It is was in my third year of living with HIV (2009) that I started writing my one-man show, Shadowed Dreamer. I wrote it for myself, but it was also time to start telling my story to others. I also really wrote it for my friends. They had known me for so many years, but never really knew my story. I hoped that my story would reach just one person, then it would have been worth it.

Shadowed Dreamer hit New York in 2009. There were only six people in my first audience and I asked myself, “What the hell are you doing?” Almost a year later, my show closed off-Broadway having been seen by thousands. Although it hadn’t been easy going out there time after time and telling my story, I reached a lot more than just the one person I had hoped to.

The NHS and the people who work there are amazing, but in desperate need of funding and support in all areas. The people who work there are so overworked and underpaid that it just can’t continue as it is. Our government needs to view the NHS as a necessity. Without the National Health Service, I would have died many years ago and the fact that I am here now is due to some of the best doctors and nurses in the world.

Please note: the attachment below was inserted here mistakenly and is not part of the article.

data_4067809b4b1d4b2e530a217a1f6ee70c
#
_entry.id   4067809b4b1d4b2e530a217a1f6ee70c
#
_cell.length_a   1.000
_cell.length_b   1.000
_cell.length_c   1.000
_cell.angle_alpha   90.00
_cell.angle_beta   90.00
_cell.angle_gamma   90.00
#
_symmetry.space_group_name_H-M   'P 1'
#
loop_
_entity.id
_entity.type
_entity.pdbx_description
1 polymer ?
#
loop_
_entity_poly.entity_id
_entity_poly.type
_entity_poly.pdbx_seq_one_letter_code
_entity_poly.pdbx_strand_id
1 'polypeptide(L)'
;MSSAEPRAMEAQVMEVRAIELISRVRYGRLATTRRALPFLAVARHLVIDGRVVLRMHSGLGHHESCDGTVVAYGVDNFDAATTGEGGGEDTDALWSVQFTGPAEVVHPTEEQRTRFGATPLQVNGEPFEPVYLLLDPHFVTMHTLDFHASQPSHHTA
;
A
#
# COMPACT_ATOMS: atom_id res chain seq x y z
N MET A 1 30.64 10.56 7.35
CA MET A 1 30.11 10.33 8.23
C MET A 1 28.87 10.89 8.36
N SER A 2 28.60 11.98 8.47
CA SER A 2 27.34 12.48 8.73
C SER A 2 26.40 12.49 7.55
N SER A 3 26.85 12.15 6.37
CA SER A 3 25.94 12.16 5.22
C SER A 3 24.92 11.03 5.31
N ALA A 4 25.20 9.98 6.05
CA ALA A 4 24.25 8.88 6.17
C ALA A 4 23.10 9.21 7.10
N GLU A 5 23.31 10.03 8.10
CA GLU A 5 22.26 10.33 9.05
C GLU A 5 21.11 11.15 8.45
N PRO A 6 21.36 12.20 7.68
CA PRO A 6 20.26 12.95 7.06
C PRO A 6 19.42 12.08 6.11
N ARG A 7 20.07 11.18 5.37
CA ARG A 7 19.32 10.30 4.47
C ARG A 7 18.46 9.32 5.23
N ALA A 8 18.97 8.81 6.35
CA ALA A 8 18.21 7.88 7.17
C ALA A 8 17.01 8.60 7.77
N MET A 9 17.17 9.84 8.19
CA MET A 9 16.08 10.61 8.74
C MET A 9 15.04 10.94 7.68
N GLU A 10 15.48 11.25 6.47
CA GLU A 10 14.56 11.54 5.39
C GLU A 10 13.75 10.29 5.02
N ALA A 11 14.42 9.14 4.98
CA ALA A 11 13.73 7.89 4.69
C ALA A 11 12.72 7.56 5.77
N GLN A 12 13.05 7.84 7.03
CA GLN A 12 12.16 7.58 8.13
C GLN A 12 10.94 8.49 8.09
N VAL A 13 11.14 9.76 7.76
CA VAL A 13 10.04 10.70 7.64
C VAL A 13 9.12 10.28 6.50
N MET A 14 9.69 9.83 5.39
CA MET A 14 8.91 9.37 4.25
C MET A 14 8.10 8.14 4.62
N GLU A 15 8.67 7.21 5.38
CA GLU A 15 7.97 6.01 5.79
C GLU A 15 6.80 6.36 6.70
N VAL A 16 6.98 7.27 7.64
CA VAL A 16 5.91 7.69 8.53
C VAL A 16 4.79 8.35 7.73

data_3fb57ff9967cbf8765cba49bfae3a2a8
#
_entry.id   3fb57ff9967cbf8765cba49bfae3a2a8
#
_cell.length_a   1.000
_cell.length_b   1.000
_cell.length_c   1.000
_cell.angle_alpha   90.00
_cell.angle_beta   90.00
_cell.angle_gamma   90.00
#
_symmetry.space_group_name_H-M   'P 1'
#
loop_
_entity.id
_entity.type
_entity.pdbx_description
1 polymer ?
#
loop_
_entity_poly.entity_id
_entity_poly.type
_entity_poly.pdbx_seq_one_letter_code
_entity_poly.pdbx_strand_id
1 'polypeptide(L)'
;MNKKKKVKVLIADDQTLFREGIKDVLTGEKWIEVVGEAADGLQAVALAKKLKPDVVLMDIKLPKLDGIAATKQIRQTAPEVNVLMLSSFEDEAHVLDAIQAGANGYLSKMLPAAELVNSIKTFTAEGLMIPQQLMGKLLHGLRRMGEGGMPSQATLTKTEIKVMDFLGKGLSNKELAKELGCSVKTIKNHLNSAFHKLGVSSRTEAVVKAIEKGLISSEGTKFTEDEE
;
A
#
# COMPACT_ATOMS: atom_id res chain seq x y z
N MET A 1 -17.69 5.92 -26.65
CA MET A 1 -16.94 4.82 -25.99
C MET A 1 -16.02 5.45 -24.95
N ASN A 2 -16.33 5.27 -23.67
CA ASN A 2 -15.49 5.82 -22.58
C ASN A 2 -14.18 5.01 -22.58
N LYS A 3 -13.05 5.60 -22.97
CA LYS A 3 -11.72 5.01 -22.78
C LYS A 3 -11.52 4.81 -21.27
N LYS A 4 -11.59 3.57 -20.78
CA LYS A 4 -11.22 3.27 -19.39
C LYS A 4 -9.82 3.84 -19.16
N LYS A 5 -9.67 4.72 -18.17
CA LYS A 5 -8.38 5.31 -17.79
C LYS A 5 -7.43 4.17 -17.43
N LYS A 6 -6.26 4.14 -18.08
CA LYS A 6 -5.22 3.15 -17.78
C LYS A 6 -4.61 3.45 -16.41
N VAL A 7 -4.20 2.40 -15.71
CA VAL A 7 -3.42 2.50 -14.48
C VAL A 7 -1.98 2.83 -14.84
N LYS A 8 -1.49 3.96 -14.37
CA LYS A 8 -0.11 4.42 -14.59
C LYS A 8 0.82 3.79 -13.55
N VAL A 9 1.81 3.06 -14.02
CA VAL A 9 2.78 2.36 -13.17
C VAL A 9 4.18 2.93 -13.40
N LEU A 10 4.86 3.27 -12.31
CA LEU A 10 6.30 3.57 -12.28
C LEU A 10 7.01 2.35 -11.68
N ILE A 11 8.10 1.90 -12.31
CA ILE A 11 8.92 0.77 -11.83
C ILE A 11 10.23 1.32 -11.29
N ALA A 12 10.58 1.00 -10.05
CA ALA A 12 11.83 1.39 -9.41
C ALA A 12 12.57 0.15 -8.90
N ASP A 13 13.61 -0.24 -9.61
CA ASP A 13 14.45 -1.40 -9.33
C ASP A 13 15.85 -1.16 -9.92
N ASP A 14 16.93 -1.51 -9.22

PrEP is now covered by the National Health Service. What is your perspective on how that is working and what remains to be done?
PrEP is now covered by the NHS due to the hard work of campaigns like the I Want PrEP Now project and the Terrence Higgins Trust. My thoughts on PrEP are that it’s another amazing advancement in helping people to prevent themselves from getting HIV/AIDS. If I weren’t already positive, I’m sure that PrEP would be part of my routine.

I’ve been binge-watching your YouTube show, Hart Talks, it’s very well done. What inspired you to create the show and what were your goals when you did. What are your goals for it going forward? Who, so far, has been your favorite guest and who is your dream guest?